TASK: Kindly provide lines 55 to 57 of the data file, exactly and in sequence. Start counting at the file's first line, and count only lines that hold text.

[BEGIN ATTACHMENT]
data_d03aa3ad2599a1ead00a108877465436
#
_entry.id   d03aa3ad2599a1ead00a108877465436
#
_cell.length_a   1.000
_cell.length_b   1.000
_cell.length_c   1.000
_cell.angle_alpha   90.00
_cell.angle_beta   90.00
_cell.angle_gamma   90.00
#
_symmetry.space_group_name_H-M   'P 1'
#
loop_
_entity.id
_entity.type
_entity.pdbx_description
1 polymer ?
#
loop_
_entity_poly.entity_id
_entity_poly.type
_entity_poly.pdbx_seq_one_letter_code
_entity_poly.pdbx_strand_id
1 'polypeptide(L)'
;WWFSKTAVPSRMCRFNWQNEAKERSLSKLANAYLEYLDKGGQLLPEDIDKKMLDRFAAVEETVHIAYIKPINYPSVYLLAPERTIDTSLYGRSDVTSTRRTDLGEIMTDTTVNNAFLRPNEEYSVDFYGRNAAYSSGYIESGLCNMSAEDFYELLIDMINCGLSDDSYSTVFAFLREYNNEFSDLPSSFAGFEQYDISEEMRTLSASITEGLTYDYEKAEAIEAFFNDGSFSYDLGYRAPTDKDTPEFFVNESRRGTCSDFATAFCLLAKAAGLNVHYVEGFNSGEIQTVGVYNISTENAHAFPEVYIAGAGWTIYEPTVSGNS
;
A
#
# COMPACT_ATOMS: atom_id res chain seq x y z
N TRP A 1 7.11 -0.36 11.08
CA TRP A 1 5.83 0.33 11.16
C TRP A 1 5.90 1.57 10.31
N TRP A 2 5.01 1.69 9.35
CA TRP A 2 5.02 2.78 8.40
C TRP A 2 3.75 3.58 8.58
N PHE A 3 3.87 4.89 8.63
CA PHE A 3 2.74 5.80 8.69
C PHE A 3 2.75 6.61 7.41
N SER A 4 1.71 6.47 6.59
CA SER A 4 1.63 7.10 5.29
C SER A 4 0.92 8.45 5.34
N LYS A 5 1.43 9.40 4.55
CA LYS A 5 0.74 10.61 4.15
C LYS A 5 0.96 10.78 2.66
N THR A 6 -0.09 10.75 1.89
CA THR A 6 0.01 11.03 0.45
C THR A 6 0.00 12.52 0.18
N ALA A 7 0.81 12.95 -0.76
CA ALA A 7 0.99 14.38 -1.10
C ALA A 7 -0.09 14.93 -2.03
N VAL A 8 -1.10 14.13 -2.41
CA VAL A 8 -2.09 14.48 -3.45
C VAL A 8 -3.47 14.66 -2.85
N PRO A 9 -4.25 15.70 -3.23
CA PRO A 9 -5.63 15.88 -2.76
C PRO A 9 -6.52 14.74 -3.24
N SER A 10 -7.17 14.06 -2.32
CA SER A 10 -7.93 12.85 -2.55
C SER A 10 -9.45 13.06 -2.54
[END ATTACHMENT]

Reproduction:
N PRO A 9 -4.25 15.70 -3.23
CA PRO A 9 -5.63 15.88 -2.76
C PRO A 9 -6.52 14.74 -3.24